The MAST Foundation, without betraying its mission of exploring the themes of work and industry, presents an exhibition focused on 1968 in the USA, not only to celebrate a key date but also to pay homage to photojournalism in the 1960s.
Through 54 iconic shots by celebrated photo-reporters of the time, the exhibition documents the major events of one of the most significant cultural revolutions ever, on one side to retrace the spirit of the time, on the other to celebrate a glorious photographic genre—photojournalism—on the verge of giving way to the first colour live broadcasts on television.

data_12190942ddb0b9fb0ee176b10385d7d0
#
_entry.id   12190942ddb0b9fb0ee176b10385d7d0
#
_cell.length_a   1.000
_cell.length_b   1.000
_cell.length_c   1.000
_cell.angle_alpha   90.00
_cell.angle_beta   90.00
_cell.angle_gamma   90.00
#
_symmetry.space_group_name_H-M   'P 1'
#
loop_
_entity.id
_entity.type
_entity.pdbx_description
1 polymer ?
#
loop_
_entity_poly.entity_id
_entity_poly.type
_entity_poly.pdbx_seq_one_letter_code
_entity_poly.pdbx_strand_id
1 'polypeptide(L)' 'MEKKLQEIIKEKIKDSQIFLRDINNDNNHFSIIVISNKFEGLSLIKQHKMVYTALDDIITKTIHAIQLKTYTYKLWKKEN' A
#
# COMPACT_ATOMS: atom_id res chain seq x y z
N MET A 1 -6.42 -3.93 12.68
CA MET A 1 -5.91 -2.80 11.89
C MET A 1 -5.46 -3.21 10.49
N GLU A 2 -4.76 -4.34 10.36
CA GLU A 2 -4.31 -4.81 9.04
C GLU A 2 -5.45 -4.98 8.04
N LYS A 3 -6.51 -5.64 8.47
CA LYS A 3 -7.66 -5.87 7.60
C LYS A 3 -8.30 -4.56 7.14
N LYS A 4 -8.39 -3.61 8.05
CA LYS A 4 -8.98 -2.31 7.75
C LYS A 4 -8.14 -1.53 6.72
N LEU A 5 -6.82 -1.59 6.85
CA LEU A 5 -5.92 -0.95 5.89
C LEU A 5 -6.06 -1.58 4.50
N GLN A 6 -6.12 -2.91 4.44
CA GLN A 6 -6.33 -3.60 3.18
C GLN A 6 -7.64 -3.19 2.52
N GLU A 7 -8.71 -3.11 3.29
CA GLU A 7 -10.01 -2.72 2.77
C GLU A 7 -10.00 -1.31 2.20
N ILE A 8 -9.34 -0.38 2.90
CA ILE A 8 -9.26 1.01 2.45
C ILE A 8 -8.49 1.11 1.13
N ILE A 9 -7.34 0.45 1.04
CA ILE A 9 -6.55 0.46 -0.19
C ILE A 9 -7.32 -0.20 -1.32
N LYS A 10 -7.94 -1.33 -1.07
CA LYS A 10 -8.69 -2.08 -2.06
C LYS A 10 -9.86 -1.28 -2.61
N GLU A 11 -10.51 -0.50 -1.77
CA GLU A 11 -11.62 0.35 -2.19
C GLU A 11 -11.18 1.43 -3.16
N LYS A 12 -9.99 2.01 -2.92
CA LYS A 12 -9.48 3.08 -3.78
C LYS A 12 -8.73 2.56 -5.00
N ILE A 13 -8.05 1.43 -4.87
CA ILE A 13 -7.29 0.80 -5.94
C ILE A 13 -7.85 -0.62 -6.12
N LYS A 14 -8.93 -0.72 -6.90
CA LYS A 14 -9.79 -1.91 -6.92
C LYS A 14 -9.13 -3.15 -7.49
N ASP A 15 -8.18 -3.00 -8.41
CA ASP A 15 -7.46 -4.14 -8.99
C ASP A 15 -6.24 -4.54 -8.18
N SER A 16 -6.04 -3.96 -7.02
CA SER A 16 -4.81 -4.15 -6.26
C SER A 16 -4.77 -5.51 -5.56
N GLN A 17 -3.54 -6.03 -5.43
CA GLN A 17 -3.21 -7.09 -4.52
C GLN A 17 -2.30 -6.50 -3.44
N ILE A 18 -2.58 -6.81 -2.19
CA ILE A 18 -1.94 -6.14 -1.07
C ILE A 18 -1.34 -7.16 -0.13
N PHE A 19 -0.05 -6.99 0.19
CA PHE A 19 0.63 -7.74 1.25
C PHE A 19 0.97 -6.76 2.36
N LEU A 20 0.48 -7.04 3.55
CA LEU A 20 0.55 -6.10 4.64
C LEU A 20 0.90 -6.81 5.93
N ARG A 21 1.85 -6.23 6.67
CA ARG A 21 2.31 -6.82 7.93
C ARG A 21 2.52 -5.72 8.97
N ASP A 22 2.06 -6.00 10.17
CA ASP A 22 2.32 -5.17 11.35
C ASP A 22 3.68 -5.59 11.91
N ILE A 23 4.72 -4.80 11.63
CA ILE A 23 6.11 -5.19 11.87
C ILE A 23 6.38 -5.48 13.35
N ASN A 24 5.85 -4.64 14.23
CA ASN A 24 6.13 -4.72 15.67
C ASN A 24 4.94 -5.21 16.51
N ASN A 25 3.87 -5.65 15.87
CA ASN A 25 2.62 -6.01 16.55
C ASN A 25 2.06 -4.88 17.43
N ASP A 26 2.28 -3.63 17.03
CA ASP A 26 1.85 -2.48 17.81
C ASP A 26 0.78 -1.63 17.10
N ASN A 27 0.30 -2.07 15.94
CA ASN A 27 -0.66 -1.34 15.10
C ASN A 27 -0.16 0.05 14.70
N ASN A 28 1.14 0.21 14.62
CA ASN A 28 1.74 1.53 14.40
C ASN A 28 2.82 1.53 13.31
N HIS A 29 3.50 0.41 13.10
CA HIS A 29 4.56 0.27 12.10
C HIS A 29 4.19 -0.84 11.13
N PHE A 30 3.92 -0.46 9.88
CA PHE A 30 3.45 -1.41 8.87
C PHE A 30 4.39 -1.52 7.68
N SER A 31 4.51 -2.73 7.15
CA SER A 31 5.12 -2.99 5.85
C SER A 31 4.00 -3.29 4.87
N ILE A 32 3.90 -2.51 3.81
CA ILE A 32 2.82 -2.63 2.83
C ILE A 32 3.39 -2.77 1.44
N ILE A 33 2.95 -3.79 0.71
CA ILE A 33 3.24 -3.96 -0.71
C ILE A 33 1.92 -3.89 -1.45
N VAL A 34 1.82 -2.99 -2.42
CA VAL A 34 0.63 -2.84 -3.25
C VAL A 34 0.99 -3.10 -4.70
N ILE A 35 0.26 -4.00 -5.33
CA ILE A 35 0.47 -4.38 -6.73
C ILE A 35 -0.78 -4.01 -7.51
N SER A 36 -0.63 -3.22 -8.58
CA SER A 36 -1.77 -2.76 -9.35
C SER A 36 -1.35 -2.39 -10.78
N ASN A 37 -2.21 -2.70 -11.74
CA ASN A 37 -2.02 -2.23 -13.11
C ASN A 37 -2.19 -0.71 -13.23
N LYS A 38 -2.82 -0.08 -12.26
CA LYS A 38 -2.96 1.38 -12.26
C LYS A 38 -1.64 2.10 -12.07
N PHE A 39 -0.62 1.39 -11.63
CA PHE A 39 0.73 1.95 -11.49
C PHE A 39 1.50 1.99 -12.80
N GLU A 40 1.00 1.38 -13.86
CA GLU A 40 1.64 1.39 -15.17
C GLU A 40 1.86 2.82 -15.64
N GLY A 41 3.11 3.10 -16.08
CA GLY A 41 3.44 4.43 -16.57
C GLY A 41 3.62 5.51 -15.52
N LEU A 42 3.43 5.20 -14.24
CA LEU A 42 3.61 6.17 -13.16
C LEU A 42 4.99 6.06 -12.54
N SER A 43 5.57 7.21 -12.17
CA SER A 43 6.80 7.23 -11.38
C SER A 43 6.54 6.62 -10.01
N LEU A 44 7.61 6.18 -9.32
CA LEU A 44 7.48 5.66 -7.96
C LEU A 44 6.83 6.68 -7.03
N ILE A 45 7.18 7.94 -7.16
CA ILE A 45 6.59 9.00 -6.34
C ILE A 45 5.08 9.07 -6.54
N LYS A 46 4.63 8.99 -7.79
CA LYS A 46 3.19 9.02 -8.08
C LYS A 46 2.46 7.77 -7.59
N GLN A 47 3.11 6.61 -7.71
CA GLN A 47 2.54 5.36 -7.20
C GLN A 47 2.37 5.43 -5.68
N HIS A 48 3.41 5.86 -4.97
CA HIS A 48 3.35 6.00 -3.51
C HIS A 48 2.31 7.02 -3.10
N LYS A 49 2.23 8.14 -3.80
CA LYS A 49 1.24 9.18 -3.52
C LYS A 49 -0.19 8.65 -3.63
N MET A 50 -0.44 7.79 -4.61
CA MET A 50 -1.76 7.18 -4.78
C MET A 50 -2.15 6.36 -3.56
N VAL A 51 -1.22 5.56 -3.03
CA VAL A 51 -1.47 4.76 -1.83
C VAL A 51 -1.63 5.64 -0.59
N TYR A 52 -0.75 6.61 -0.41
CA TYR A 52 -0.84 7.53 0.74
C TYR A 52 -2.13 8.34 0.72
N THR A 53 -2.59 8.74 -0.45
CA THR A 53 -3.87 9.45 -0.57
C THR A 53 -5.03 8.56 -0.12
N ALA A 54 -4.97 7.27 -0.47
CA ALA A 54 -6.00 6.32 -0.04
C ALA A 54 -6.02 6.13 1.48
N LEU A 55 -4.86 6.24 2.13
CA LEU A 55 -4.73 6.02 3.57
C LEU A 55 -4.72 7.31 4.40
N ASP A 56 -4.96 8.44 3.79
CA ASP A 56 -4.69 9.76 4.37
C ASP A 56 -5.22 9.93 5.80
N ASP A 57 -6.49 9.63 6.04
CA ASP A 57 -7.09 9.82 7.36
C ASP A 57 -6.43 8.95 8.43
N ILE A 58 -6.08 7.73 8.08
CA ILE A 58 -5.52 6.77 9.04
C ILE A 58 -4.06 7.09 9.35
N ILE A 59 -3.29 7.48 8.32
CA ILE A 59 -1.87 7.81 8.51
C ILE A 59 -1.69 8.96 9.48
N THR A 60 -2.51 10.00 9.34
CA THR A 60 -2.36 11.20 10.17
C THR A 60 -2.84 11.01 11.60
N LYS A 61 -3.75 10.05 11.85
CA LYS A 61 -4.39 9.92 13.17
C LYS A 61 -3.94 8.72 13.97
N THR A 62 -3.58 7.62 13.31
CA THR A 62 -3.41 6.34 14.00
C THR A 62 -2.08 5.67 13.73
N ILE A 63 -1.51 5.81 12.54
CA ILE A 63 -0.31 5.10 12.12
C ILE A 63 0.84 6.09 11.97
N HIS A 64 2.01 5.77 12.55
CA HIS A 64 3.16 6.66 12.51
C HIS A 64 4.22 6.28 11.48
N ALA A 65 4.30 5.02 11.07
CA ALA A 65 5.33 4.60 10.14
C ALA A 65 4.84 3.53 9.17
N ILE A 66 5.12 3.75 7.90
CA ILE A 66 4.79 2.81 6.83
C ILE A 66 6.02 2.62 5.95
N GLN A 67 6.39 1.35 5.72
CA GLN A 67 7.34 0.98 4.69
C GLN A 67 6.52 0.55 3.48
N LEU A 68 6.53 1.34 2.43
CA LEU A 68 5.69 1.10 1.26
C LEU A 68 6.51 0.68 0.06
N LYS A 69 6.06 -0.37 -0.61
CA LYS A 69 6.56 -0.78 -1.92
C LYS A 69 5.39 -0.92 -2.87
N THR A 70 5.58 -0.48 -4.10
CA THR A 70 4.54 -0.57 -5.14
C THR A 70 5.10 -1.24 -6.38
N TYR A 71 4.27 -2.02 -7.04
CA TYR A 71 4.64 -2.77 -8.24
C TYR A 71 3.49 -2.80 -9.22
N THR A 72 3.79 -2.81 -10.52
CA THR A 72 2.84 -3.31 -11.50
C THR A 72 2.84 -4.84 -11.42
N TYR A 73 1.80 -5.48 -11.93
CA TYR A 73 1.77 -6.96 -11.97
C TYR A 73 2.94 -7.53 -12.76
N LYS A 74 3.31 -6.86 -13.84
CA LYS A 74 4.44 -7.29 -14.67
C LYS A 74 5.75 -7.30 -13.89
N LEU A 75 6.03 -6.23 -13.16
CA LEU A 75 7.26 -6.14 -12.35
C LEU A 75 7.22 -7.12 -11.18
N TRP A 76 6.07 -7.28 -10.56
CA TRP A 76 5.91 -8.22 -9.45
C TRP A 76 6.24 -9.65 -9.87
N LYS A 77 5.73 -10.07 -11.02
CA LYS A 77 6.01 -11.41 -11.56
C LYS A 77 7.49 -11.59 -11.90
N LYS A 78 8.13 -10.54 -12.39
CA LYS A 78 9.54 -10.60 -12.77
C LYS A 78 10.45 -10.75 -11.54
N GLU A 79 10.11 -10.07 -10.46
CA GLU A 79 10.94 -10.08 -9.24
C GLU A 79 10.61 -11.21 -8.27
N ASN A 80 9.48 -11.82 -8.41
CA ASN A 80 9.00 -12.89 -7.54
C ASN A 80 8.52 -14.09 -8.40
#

The year 1968 marked a radical change in public attitudes and beliefs. Photojournalism had a dominating role in the shaping of public attitudes at the time. Photojournalism played a crucial part in triggering this transformation: neither the Beatles nor the Rolling Stones, neither the moon landings nor the Vietnam War, neither Courrèges nor Twiggy, neither sexual nor political liberation, feminism or the Black Panther movement are conceivable without the crisp, high-contrast, black-and-white photographs that appeared in newspapers or without the first colour spreads in magazines. Andy Warhol’s disaster images and his endless rows of portraits of Jacqueline Kennedy and Marilyn Monroe would never have existed without press images. The assassinations of John Kennedy, his brother Robert, and Martin Luther King Jr. were covered in countless reports and photo series by the international press.